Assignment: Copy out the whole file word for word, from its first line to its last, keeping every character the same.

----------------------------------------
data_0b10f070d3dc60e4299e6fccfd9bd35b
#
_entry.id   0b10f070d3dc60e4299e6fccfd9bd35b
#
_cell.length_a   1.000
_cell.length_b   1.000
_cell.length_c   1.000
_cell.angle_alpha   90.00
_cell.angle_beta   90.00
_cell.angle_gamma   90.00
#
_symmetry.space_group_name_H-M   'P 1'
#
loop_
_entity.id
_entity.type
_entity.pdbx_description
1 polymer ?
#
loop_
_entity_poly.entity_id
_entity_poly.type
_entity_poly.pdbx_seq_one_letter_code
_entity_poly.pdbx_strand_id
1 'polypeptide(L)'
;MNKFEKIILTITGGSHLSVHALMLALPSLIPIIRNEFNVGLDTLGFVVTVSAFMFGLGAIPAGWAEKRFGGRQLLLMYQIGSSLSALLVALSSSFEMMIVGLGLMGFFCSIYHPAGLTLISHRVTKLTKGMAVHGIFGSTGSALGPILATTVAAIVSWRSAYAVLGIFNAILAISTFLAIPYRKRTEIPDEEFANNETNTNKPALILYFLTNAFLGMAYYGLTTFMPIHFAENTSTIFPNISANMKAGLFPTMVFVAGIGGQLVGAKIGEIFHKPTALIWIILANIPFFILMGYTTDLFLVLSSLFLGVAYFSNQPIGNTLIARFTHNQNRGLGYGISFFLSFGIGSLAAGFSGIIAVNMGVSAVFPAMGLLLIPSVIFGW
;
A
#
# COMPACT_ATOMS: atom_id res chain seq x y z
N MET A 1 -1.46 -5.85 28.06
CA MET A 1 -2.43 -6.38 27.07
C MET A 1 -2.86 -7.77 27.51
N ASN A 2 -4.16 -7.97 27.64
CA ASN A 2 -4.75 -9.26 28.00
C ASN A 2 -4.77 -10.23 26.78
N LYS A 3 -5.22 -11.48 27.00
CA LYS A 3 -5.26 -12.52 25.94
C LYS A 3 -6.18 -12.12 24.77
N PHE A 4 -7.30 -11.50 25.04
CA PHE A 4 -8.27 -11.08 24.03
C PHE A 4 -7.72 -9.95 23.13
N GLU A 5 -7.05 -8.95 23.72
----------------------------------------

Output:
data_0b10f070d3dc60e4299e6fccfd9bd35b
#
_entry.id   0b10f070d3dc60e4299e6fccfd9bd35b
#
_cell.length_a   1.000
_cell.length_b   1.000
_cell.length_c   1.000
_cell.angle_alpha   90.00
_cell.angle_beta   90.00
_cell.angle_gamma   90.00
#
_symmetry.space_group_name_H-M   'P 1'
#
loop_
_entity.id
_entity.type
_entity.pdbx_description
1 polymer ?
#
loop_
_entity_poly.entity_id
_entity_poly.type
_entity_poly.pdbx_seq_one_letter_code
_entity_poly.pdbx_strand_id
1 'polypeptide(L)'
;MNKFEKIILTITGGSHLSVHALMLALPSLIPIIRNEFNVGLDTLGFVVTVSAFMFGLGAIPAGWAEKRFGGRQLLLMYQIGSSLSALLVALSSSFEMMIVGLGLMGFFCSIYHPAGLTLISHRVTKLTKGMAVHGIFGSTGSALGPILATTVAAIVSWRSAYAVLGIFNAILAISTFLAIPYRKRTEIPDEEFANNETNTNKPALILYFLTNAFLGMAYYGLTTFMPIHFAENTSTIFPNISANMKAGLFPTMVFVAGIGGQLVGAKIGEIFHKPTALIWIILANIPFFILMGYTTDLFLVLSSLFLGVAYFSNQPIGNTLIARFTHNQNRGLGYGISFFLSFGIGSLAAGFSGIIAVNMGVSAVFPAMGLLLIPSVIFGW
;
A
#
# COMPACT_ATOMS: atom_id res chain seq x y z
N MET A 1 -1.46 -5.85 28.06
CA MET A 1 -2.43 -6.38 27.07
C MET A 1 -2.86 -7.77 27.51
N ASN A 2 -4.16 -7.97 27.64
CA ASN A 2 -4.75 -9.26 28.00
C ASN A 2 -4.77 -10.23 26.78
N LYS A 3 -5.22 -11.48 27.00
CA LYS A 3 -5.26 -12.52 25.94
C LYS A 3 -6.18 -12.12 24.77
N PHE A 4 -7.30 -11.50 25.04
CA PHE A 4 -8.27 -11.08 24.03
C PHE A 4 -7.72 -9.95 23.13
N GLU A 5 -7.05 -8.95 23.72